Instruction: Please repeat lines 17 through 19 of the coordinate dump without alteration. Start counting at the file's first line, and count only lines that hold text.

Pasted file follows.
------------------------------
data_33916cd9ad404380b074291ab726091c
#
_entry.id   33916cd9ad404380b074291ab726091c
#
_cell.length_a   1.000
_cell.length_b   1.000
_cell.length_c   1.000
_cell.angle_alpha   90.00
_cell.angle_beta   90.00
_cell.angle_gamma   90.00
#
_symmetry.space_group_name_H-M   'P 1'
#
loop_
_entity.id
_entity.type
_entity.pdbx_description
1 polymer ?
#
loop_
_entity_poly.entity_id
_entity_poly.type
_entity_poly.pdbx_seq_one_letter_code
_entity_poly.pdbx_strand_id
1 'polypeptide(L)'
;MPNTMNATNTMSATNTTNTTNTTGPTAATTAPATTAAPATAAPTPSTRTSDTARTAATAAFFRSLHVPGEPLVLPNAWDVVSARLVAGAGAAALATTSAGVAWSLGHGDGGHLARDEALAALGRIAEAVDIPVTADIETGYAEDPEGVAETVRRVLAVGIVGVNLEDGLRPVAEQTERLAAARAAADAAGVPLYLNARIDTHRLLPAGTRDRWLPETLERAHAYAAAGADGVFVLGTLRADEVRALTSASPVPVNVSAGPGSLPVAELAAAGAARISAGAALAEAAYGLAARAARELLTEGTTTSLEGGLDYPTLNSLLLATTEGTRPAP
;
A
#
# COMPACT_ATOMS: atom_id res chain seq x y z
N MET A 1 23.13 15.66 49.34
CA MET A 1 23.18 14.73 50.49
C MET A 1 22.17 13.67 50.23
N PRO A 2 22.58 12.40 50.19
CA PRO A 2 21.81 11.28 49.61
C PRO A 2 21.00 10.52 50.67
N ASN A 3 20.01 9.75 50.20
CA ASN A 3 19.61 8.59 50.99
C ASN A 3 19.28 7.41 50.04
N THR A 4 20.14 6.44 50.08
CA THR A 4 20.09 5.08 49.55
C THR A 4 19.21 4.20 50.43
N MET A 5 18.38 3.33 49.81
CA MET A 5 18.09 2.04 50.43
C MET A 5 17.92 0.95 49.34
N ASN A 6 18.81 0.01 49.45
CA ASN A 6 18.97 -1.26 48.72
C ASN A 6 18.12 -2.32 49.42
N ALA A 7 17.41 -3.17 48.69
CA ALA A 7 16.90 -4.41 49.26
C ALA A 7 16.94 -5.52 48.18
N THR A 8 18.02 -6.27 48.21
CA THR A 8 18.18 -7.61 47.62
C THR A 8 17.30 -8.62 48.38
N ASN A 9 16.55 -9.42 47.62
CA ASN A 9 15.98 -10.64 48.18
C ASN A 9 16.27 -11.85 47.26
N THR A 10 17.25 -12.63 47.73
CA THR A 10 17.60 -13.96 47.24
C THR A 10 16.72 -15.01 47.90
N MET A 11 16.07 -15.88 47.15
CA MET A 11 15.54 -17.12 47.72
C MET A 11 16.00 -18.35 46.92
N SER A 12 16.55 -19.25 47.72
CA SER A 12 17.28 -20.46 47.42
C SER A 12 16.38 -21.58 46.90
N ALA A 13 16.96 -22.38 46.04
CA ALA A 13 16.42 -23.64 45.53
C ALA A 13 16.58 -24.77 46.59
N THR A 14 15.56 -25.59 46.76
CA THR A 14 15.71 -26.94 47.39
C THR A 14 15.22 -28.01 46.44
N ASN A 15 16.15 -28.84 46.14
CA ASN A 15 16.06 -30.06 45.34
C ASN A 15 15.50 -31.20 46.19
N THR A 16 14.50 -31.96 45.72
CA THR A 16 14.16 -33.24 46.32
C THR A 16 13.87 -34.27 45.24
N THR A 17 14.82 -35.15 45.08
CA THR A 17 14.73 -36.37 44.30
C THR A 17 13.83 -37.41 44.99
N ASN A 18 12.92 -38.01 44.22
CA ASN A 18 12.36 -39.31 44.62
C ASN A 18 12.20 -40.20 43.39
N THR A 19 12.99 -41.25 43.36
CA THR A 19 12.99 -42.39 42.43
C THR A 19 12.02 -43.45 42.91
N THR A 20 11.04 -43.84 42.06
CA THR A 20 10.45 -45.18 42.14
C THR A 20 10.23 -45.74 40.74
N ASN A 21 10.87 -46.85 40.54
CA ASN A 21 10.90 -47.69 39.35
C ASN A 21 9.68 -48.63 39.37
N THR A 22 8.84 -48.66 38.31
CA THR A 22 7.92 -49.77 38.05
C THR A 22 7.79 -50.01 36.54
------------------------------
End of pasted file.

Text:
_entity.pdbx_description
1 polymer ?
#